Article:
This study aims to review past and current nutrition surveillance systems that involve anthropometric data collection
The detrimental consequences of child undernutrition are well documented. The fact that the effects of undernutrition early in life are largely irreversible means that quick and effective action is crucial. Large-scale surveys that take place every few years are useful for mapping national and global trends, but their infrequency and the time lag before obtaining findings, and their aggregated nature, mean other sources of data are needed for policy and programme decisions which need to be taken quickly. Nutrition surveillance systems that collect regular and representative primary nutritional data can provide such information. Unfortunately, such systematic processes for tracking trends within countries only exist in a few countries. Methods used vary greatly and there is little research into their effectiveness and value.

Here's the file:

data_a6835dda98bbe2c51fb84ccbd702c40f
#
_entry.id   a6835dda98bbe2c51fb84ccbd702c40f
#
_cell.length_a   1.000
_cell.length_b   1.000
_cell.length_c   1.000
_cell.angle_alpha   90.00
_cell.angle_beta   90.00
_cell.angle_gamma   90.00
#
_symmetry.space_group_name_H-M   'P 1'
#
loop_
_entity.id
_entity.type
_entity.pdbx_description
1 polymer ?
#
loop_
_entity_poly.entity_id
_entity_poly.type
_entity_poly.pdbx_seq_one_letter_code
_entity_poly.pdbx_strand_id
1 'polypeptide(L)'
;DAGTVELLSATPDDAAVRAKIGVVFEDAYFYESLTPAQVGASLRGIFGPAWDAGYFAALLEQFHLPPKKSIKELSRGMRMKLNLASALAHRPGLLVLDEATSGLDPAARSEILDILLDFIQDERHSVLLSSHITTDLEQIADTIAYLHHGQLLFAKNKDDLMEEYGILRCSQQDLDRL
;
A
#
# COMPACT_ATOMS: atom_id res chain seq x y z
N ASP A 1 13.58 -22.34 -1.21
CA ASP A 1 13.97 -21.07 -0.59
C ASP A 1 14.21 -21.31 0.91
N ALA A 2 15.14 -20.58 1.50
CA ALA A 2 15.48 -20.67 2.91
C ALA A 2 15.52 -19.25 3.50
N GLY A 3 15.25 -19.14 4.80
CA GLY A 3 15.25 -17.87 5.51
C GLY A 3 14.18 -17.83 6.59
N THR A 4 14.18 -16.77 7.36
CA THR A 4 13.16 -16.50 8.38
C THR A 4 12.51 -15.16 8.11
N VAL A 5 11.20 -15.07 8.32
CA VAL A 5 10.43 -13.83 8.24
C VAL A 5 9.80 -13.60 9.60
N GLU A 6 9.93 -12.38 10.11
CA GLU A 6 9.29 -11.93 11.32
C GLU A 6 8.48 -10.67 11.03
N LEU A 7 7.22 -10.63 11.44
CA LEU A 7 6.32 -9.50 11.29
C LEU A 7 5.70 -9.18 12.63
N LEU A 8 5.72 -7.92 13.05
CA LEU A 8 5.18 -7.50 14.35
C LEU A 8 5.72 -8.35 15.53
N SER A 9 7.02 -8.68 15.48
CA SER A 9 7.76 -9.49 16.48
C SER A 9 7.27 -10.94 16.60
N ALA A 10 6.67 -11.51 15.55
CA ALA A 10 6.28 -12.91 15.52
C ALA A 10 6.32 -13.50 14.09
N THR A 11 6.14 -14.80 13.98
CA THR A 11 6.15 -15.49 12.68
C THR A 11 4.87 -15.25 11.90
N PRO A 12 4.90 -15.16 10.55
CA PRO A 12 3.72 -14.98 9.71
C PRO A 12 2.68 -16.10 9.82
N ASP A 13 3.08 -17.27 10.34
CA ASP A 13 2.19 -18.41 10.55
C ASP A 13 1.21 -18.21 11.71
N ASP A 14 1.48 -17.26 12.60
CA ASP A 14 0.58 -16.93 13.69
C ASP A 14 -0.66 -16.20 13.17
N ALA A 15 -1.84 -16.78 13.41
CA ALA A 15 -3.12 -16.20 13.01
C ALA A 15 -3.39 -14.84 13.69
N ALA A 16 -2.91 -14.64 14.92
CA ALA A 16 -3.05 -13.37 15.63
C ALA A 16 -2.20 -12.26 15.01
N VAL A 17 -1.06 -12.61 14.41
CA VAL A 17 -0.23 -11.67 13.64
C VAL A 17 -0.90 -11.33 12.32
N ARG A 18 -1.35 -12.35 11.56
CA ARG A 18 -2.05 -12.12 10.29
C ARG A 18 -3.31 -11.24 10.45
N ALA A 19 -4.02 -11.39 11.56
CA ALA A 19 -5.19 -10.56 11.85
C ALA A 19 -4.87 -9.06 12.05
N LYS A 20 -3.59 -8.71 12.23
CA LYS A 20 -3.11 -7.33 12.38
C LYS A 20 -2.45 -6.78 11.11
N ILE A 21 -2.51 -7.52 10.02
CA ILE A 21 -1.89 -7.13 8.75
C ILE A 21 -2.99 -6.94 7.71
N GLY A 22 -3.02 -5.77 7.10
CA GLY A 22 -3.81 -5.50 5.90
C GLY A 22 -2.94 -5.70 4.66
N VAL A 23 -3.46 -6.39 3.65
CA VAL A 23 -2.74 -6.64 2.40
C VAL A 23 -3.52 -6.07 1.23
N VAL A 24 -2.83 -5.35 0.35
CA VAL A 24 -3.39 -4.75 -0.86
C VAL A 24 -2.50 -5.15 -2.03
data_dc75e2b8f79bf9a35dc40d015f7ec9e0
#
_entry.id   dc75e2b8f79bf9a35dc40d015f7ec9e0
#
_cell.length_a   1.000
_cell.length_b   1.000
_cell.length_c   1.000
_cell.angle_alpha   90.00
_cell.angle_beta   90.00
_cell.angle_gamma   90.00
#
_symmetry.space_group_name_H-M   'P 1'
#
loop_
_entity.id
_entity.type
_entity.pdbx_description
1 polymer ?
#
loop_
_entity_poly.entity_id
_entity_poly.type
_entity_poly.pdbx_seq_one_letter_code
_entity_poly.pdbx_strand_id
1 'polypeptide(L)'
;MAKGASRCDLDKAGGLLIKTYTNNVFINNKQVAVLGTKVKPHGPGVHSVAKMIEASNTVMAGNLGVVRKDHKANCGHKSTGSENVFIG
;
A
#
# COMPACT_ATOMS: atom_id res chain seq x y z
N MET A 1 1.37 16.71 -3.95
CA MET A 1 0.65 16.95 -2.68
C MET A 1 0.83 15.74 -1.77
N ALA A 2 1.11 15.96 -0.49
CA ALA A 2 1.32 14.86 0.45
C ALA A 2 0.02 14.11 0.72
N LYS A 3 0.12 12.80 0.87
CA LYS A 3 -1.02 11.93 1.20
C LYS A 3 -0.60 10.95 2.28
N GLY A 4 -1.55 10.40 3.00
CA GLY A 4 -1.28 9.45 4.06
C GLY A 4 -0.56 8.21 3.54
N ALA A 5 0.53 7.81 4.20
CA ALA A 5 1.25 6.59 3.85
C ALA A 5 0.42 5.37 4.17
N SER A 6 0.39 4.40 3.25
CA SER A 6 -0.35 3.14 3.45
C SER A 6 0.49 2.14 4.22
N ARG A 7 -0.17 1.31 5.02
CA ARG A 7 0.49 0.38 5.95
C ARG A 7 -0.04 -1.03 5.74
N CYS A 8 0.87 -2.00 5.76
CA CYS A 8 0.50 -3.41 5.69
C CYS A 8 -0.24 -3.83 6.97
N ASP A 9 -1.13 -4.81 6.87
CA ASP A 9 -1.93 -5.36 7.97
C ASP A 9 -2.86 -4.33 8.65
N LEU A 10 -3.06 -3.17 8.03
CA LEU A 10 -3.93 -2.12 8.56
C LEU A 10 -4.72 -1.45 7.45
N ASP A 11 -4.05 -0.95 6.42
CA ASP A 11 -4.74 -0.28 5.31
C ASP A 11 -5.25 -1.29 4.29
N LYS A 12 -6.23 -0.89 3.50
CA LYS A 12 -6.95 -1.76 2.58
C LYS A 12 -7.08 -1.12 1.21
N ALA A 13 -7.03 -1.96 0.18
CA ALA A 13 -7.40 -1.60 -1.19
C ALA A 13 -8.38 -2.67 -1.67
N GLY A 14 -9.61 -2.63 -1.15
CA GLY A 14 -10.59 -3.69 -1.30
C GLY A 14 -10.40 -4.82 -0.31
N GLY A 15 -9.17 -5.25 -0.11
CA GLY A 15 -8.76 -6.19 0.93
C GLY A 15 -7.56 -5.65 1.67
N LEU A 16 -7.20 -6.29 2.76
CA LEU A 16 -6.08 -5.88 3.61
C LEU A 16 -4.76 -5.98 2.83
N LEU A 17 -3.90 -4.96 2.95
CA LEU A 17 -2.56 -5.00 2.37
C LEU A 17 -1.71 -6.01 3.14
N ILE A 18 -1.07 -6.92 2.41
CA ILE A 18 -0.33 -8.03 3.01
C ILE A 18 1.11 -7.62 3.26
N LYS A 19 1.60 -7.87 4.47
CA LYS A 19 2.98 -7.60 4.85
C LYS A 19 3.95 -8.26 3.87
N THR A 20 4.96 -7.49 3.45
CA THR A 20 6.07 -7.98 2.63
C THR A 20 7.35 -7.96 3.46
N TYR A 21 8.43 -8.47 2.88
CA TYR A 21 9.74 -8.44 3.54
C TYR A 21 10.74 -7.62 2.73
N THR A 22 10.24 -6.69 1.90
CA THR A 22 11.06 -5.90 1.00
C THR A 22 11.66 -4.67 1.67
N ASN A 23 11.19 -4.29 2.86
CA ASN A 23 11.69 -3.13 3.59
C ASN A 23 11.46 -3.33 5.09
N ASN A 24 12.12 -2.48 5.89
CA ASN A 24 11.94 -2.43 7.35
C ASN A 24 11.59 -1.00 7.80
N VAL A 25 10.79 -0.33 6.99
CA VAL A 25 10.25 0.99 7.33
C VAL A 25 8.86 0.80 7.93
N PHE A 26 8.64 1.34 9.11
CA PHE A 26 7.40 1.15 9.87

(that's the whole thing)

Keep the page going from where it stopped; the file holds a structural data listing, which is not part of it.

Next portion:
The aim of this study was to review past and current nutrition surveillance systems that involve anthropometric data collection in low-income countries, in order to examine their role in nutrition surveillance. The findings are based on a review of published and unpublished literature, and interviews with key informants.
This report is a product of the research consortium Transform Nutrition.
V. Tuffrey. Nutrition surveillance systems: their use and value. (2017). London: Save the Children and Transform Nutrition